“I have seen an end of all perfection: but thy commandment is exceeding broad.” (Psalm 119:96)
Here we have a sure-fire cure for dogmatism on secondary things in the Christian life. Having spent a good portion of my own Christian life in a part of the Body of Christ that over time seemed to become more lax on Biblical directives, while at the same time becoming ever narrower in the matter of externals, this verse was a great eye-opener to me. It was especially distressing to find that many of the young people in this group could see the hypocrisy in this and were coming to the conclusion that the direct commands of Scripture could be lumped in with these so-called, all-important, externals. This, of course, led to cynicism, and in some cases, near-ruined lives.
Like the Psalmist, I, too, “have seen an end to all perfection.” I have seen outward lives that bordered on asceticism, and inward fellowship with God that bordered on nonexistent. For, as I heard one preacher say, “Externals are often used to prop-up a weak inner life.”
It was recognition of the first part of this verse—that there was not, nor would there ever be, perfection in me or anyone else—that helped me to understand the second half: God’s commandments are “exceeding broad.” They, unlike the way to Heaven (Matt.7:13) are not nearly as narrow as some of us have been led to believe. Jesus maintained that His yoke was easy (Matt.11:30). Yet the Pharisees were determined to put a yoke upon the people of God that neither they, nor their fathers before them, were able to bear (Acts 15:10).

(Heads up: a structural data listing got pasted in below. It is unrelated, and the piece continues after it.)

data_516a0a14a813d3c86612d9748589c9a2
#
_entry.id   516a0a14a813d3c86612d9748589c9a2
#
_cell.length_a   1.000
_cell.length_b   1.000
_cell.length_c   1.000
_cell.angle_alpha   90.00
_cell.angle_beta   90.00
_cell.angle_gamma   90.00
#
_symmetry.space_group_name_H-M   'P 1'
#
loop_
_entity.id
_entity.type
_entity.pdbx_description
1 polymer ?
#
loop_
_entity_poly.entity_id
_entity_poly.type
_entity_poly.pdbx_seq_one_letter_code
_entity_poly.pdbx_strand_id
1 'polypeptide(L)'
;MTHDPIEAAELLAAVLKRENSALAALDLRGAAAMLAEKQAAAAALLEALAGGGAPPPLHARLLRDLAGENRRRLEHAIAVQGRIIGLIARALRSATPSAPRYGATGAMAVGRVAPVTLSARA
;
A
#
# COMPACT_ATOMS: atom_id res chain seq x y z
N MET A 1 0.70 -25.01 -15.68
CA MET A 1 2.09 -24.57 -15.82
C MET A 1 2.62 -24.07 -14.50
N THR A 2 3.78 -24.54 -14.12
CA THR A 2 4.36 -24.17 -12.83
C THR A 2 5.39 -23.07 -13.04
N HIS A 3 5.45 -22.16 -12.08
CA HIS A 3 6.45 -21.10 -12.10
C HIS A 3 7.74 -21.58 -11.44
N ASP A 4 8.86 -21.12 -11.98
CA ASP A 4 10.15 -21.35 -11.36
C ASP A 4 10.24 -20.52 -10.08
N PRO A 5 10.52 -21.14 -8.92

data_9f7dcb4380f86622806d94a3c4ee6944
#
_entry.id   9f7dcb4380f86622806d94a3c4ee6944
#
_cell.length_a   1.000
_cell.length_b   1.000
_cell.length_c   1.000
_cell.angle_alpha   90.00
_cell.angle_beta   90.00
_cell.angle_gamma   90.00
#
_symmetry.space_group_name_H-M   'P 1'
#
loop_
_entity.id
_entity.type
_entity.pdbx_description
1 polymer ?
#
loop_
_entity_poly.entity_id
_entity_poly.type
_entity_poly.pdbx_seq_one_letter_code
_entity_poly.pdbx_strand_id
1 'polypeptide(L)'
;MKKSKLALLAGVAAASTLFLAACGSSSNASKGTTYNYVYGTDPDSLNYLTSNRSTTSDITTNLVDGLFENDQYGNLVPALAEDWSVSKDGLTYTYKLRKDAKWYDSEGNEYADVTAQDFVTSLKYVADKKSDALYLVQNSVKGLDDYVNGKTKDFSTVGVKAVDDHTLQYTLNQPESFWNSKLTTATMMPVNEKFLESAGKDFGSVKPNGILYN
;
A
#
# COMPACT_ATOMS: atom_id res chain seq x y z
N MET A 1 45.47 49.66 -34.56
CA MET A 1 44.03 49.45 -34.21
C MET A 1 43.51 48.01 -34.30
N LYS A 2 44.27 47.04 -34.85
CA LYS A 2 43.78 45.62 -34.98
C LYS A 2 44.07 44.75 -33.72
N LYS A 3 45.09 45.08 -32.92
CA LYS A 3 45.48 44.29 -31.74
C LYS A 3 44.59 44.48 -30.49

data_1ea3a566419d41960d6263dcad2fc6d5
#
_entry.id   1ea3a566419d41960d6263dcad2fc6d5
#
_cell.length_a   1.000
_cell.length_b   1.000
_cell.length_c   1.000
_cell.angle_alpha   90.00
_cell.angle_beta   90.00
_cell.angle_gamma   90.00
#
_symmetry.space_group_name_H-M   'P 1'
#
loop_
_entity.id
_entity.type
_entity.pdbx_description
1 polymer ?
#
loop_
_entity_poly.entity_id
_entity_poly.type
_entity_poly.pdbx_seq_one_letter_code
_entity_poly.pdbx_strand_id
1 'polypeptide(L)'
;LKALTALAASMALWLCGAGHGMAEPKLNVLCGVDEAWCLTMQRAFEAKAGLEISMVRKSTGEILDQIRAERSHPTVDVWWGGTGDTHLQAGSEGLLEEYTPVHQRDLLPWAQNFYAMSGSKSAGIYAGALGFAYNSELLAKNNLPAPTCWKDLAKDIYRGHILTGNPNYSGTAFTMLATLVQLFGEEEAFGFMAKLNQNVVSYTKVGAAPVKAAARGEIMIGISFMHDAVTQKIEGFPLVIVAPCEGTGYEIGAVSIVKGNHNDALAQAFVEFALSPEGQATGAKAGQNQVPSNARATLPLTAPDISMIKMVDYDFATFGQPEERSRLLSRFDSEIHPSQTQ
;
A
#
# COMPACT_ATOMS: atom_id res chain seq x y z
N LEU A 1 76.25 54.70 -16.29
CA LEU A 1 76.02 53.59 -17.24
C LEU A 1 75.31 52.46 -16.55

And they’re still at it.
Mark it well: eternal principles and Divine directives are essentials, worthy of genuine narrow-mindedness. Transitory externals, however, do not fall into this category. Those who cannot discern the difference will always be at the mercy of the “gnat-strainers,” and will end up swallowing anything…even a camel (Matt. 23:24).